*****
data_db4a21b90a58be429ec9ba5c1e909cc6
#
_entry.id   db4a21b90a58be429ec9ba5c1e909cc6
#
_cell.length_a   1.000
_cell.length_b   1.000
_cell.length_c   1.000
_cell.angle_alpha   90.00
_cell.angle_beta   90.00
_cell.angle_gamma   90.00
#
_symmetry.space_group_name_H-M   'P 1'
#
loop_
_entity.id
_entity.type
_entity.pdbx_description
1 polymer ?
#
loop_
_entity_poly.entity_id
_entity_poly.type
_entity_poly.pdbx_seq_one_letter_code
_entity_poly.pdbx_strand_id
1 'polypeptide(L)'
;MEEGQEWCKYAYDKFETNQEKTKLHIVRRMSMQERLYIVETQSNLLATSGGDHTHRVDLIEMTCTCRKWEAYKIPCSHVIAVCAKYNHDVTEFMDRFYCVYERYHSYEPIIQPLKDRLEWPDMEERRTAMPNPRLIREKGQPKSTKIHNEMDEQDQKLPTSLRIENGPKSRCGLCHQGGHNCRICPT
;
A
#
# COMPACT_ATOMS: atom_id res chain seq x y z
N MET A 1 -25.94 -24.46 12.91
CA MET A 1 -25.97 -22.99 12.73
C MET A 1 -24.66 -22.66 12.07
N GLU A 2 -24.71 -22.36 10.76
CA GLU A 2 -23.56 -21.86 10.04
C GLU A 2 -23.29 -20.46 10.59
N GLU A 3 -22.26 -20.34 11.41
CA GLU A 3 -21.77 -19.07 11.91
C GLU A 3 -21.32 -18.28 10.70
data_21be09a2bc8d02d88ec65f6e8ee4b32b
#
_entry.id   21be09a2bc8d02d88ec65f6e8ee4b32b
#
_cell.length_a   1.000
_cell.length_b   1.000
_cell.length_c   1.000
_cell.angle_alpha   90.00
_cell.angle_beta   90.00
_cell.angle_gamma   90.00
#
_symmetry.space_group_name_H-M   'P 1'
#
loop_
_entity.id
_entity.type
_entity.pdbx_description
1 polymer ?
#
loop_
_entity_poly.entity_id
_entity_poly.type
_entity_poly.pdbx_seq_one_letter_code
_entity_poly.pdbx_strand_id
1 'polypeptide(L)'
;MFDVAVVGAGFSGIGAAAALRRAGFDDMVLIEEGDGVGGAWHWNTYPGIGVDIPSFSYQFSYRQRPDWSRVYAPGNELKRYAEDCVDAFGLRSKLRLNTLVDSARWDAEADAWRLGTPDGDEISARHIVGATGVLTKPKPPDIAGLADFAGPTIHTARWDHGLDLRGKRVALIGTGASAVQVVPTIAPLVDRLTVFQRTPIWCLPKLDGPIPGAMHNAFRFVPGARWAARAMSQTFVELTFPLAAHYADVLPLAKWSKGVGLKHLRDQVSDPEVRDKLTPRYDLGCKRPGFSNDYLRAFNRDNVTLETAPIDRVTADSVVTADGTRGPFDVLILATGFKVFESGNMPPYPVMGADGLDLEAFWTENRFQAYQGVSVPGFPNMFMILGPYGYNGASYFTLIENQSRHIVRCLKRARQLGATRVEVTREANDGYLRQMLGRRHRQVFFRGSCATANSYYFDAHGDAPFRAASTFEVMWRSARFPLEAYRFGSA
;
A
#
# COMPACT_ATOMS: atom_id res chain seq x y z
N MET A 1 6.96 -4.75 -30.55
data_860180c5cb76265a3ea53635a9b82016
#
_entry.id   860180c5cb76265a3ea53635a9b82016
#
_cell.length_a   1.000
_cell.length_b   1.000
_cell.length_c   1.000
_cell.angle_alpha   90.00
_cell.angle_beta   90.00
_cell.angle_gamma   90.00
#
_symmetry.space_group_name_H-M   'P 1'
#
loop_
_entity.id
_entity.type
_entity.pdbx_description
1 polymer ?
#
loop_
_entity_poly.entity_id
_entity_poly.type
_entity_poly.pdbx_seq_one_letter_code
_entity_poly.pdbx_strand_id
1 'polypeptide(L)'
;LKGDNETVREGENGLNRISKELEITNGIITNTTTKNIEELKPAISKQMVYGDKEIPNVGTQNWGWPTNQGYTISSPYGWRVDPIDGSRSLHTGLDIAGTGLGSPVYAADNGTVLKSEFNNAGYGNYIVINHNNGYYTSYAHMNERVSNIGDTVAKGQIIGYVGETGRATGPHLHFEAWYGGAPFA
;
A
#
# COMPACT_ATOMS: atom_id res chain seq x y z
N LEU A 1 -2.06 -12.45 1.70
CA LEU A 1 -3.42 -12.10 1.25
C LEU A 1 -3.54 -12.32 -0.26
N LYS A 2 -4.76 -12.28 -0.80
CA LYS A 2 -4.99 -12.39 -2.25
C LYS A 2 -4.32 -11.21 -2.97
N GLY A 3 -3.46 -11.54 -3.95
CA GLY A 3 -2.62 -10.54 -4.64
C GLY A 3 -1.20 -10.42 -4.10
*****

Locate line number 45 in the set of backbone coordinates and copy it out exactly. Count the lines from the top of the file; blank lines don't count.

_cell.length_b   1.000